US Release Date: 02-18-2011
Directed by: D.J. Caruso
- Alex Pettyfer, as
- John/Number 4
- Timothy Olyphant, as
- Teresa Palmer, as
- Number 6
- Dianna Agron, as
- Callan McAuliffe, as
- Kevin Durand, as
- Mogadorian Commander
- Jake Abel, as
- Jeff Hochendoner as
- Sherriff James
John discovers his special powers.
I Am Number Four is an unoriginal teenage-alien-high-school-action movie populated with clichéd cardboard characters. The script is inane, the dialogue insipid and the acting wooden. About the only good things I can say about it are that it has a few unintentionally funny moments and hot young eye-candy of both sexes.
Alex Pettyfer stars as the title character. He is the fourth of nine surviving children from the planet of Lorien. Each of them is supposed to possess special powers. The movie opens with a fairly intriguing action scene in a jungle. We learn that Number Three has just been killed and that the evil alien race known as Mogadorians will be coming for Number Four next. Just why they are killing them in this particular order is never explained.
Anyway Number Four takes the name John Smith and moves with his father figure/alien protector to a small town in Ohio and begins attending the local high school. Too much time is spent on John’s time in school. He makes a nerdy friend, has conflict with the local bullies and falls in love with a popular pretty girl blah, blah, blah. It is about as compelling as watching paint dry.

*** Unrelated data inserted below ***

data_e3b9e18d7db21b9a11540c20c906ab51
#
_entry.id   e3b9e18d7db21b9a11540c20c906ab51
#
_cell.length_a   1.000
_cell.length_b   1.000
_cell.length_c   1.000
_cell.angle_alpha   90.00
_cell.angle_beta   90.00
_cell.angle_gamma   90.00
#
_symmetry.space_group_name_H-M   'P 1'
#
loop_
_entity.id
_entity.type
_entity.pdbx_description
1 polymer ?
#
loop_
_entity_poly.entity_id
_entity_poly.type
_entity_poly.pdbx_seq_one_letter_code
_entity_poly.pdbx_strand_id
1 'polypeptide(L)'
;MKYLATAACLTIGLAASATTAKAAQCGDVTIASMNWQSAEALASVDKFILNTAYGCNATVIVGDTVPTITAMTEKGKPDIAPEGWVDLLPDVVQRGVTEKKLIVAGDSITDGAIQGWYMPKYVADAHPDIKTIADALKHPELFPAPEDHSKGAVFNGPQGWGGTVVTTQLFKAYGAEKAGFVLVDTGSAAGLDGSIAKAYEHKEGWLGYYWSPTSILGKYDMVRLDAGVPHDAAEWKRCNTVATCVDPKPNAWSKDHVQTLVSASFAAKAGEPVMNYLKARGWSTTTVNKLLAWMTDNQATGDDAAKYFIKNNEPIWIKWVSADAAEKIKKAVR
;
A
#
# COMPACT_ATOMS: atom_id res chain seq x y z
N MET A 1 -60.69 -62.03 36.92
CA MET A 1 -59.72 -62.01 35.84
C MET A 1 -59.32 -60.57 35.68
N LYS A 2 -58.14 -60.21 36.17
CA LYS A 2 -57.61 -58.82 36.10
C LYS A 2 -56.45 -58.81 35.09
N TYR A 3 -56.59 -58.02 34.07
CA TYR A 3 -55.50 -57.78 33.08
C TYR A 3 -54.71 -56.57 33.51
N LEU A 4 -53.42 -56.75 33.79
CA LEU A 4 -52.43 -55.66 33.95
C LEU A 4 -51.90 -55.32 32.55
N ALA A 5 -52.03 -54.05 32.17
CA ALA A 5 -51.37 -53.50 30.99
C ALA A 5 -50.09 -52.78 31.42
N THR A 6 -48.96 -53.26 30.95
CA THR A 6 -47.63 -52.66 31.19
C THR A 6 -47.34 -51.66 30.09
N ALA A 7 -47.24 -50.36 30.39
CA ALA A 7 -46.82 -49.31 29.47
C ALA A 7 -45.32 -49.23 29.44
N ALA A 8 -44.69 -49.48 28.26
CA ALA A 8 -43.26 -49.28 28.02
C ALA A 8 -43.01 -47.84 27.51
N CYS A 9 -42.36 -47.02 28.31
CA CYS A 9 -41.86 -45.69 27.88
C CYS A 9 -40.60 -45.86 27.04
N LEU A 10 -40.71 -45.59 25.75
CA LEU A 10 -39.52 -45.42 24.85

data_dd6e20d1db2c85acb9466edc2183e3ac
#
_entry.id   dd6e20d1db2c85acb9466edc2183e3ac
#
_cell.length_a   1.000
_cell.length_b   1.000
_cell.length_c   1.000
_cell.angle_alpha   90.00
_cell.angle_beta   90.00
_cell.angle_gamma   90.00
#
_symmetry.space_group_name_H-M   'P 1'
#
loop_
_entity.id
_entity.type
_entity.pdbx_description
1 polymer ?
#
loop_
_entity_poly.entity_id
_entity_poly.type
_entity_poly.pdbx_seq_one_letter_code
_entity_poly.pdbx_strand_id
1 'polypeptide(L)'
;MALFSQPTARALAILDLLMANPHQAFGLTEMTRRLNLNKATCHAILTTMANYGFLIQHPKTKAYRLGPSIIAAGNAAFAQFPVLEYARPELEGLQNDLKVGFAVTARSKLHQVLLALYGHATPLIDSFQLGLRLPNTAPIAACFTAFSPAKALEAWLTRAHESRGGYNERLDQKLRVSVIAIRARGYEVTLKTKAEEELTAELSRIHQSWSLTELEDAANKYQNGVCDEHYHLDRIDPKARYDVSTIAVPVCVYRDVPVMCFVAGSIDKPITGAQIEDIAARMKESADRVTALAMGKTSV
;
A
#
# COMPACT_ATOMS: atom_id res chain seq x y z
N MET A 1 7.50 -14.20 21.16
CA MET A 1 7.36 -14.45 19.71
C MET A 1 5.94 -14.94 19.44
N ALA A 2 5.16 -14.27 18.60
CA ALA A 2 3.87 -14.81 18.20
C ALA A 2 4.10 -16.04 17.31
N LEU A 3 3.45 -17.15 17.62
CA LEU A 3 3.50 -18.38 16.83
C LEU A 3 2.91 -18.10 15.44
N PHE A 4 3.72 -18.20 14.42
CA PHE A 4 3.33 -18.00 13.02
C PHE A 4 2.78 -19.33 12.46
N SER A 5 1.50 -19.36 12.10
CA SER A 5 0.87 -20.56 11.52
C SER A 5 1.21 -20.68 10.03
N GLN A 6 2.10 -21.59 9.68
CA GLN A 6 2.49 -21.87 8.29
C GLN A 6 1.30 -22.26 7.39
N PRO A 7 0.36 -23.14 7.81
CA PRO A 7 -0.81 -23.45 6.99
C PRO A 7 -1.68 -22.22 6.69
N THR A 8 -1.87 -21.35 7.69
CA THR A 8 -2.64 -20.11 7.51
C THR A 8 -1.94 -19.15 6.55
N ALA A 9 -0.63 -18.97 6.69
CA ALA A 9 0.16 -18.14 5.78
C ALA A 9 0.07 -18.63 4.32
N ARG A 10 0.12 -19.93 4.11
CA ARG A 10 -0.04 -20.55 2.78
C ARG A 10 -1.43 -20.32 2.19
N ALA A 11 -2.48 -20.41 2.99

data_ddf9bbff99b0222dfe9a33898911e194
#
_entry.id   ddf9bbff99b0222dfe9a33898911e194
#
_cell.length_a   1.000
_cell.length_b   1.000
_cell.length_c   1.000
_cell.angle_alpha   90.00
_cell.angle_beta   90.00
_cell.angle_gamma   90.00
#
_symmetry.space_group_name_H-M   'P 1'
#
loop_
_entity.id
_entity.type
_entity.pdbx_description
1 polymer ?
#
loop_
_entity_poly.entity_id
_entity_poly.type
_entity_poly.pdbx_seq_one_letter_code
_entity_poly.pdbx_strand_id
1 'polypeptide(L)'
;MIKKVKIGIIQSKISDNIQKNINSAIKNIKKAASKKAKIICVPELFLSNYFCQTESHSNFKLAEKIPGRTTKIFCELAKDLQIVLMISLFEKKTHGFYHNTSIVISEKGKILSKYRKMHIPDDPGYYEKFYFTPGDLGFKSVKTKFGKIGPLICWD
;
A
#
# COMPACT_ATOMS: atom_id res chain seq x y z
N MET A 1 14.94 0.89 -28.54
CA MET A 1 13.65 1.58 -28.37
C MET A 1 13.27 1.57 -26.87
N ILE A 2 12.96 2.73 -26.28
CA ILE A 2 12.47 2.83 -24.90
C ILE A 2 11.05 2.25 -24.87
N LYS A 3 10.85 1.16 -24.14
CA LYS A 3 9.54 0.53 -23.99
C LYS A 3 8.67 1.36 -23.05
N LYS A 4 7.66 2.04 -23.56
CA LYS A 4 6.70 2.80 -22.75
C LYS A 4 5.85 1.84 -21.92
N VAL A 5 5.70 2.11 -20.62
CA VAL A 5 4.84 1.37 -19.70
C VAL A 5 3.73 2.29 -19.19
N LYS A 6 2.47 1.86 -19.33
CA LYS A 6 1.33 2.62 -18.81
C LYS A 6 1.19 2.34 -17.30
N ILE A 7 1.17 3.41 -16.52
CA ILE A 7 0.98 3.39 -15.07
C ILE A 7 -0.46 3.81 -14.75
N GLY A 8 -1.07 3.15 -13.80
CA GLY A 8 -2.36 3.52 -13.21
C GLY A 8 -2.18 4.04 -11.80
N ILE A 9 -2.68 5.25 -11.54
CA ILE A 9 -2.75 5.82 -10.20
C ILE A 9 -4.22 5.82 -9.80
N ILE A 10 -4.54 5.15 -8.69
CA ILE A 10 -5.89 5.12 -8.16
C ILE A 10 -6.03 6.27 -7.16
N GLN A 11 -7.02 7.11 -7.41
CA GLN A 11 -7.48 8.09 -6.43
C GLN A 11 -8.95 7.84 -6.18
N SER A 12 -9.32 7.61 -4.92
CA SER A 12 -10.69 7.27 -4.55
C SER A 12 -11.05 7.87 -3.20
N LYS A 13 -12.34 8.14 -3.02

After the somewhat promising opening sequence it takes far too long for any action or suspense to happen. The villains lack any real bite and it seems to take them forever to track John down. The finale takes place inside the high school and in the football stadium. When Number Six shows up and the dog morphs into a giant alien canine the action finally kicks in but it is much too little and far too late.
There are many stupid plot points but I will just mention one. The reason the finale takes place at the high school is that even though John knows the alien-bounty-hunting-aliens have located him he decides this would be a great time to develop some photographs with his girlfriend in the school dark room.
There is a mysterious box that belonged to John’s father and is supposed to contain some powerful secret. The movie ends without this ever being explained, so either the writers simply forgot about it or they are already planning a sequel. If you are smart you will stay far away from I Am Number Four as well as Numbers Five through Nine if they ever get made.
Teresa Palmer is one of the few highlights as Number Six, in I am Number 4.
I didn't dislike this movie quite as much as you did Patrick. It actually had some potential, but is hindered by poor writing and an overly earnest storyline.
This is at best a B-movie. Its aliens living among us being hunted by bounty hunters is not one to be taken seriously and yet the makers of this movie take it too much in that direction. With a lighter tone, some much needed comic relief and a bit of a wink and a nod to the audience about how implausible this all is and this could have been one of those, it's so bad that it's actually good type movies.
Its lighter moments and actions scenes are easily the best parts. Teresa Palmer as Number 6, who only fleetingly occurs during the first two-thirds of the movies, breathes fresh new life into the story when she finally makes a full-on appearance in time for the climactic battle. She fights like a bad ass and more importantly she plays her part with just the right amount of tongue-in-cheek playfulness that lets you know that she's in on the joke.